3. The best place to let the developers know, and track those bugs is in the bug tracker. There are hundreds of forums online, all over the place in many languages. We can’t be expected to read all of them. Anyone with a launchpad ID (thus, anyone who has an account on this discourse instance) has the capability to file a bug. I’d strongly recommend doing so, for each specific issue. Taking just a few minutes to do that will help tremendously.
    4. Just saying “snaps are slow” is not helpful to anyone. Because frankly, they’re not. Some might be, but others aren’t. Using blanket statements which are wildly inaccurate will not help your argument. Bring data to the discussion, not hearsay or hyperbole.
    5. Progress is made of compromises, this implies that we have to consider not only disadvantages, but also the advantages. Advantages do very clearly outweigh disadvantages. This doesn’t mean it perfect, or that work shouldn’t continue to minimize and reduce the disadvantages, but just considering disadvantages is not the correct way.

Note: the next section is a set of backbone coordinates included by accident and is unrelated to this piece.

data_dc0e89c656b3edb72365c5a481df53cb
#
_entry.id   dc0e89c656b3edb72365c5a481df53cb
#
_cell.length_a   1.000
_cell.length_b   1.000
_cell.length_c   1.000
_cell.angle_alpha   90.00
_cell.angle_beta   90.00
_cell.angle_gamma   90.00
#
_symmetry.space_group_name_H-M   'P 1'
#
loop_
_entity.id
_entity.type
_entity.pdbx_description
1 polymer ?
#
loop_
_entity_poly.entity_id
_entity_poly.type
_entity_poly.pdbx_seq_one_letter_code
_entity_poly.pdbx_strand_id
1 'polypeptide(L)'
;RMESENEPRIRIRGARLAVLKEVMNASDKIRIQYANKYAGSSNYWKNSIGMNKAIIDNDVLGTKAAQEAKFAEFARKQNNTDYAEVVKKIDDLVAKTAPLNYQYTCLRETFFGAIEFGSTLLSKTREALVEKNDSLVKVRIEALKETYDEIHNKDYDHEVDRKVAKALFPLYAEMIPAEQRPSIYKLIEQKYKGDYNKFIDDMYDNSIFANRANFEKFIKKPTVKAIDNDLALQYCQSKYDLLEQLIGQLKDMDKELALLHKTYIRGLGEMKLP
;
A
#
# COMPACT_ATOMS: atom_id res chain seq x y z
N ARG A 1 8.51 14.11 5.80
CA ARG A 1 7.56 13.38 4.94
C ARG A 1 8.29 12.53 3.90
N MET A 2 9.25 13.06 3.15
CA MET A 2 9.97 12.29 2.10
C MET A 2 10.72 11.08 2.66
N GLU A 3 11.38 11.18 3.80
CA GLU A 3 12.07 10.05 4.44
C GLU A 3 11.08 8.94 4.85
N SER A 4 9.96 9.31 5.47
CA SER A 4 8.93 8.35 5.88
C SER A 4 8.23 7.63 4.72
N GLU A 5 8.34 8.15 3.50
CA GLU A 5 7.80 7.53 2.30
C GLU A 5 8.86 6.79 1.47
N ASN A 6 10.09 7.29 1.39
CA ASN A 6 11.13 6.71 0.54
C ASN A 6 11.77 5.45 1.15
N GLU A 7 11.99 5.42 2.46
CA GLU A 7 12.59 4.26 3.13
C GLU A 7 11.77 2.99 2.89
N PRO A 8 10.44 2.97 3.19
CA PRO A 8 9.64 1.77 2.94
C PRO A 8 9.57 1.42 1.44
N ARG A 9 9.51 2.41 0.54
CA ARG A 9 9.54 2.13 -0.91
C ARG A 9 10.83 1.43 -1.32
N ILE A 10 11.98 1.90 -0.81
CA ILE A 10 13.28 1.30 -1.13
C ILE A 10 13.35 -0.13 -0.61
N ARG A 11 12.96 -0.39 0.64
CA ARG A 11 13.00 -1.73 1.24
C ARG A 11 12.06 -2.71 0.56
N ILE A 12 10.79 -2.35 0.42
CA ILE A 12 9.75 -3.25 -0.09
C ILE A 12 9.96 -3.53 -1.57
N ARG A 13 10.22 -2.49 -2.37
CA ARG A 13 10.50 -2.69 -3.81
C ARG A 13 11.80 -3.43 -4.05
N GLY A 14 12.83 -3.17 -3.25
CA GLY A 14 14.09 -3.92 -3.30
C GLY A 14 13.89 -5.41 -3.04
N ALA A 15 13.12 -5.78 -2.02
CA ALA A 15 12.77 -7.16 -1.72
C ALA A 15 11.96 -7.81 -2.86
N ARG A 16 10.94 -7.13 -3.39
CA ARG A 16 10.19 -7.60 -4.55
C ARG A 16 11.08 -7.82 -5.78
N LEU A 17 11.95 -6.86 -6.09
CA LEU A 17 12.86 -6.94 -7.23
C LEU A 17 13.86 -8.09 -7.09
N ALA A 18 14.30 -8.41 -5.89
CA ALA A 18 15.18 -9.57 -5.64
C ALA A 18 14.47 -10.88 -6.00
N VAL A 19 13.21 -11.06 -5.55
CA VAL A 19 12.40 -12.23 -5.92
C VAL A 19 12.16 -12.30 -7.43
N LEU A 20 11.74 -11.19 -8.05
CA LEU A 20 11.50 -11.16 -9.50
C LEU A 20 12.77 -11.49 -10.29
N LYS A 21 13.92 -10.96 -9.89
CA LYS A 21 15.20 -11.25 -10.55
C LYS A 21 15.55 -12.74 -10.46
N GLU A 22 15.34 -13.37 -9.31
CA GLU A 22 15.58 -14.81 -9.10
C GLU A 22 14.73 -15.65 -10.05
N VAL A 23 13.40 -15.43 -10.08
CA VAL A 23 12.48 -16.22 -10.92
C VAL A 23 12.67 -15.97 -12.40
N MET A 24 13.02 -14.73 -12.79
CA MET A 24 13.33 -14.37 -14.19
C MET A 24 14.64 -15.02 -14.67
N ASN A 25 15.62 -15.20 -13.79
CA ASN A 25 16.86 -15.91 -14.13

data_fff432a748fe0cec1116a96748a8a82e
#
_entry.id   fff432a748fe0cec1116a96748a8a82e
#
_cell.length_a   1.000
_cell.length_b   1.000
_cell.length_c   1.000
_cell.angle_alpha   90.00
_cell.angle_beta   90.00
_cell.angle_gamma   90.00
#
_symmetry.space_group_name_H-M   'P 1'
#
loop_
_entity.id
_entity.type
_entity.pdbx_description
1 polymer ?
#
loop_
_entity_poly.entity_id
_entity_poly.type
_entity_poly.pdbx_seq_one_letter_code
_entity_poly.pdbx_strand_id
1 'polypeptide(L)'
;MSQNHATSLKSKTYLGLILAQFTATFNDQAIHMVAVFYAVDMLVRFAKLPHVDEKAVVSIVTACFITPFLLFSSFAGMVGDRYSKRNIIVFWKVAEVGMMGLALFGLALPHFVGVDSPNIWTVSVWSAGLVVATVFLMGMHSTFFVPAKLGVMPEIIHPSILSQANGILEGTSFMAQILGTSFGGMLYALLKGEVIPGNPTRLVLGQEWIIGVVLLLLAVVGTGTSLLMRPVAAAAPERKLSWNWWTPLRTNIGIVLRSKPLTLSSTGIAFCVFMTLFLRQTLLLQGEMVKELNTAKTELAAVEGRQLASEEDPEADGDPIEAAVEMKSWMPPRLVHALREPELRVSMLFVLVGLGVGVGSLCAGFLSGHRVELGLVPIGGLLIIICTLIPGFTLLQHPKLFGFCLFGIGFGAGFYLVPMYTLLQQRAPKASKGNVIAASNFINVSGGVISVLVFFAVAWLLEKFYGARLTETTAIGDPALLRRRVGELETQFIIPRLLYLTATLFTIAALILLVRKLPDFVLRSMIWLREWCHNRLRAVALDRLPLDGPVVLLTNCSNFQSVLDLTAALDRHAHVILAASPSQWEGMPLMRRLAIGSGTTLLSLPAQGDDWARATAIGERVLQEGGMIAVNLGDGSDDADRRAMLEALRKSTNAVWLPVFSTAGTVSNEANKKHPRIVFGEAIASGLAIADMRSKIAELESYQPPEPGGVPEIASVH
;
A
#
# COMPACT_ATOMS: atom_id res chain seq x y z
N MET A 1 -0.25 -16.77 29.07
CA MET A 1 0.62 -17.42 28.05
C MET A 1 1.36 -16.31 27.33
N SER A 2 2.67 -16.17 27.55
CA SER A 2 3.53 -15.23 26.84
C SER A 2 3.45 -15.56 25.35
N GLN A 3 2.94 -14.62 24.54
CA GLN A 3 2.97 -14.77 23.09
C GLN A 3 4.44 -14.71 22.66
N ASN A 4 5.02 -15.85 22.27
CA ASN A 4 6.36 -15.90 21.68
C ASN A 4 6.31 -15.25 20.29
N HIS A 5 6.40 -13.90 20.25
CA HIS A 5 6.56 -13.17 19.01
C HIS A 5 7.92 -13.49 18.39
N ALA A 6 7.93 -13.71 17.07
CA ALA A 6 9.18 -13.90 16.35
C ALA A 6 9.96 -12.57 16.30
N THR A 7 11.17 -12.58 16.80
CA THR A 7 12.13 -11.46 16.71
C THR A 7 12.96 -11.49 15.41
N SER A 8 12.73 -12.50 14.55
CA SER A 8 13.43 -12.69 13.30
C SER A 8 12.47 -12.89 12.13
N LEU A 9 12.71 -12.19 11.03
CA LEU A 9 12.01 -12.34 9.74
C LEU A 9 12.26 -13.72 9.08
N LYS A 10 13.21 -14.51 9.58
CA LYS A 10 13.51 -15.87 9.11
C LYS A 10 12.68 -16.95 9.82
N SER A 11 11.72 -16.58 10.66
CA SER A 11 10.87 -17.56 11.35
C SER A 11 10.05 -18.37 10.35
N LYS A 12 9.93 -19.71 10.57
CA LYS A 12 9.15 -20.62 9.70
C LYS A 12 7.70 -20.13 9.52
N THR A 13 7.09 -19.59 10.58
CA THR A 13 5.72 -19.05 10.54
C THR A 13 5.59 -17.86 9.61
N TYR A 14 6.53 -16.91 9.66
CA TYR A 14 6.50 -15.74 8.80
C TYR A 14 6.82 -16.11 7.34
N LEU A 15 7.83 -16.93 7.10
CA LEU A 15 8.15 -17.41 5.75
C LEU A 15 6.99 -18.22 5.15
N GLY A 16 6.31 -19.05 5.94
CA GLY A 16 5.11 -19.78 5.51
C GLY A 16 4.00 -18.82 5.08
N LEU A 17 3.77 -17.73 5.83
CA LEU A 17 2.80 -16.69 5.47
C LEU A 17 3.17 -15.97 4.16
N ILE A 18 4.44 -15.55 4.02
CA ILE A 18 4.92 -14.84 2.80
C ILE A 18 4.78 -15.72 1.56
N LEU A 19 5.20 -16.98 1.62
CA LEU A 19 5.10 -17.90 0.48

6. Only folks who help package Chromium get to decide how Chromium gets packaged. This gives anyone two options: You can get involved and help package Chromium so you have a voice in the decision-making, or not.
    1. We can lay blame for this semantic drift squarely at the feet of trend. Designers and developers eager to try the latest and greatest invite ambiguity in with outstretched arms. Leadership chases perceived value to stay relevant.
    2. However, the W3C provides us with an important clue as to who is right: the download attribute.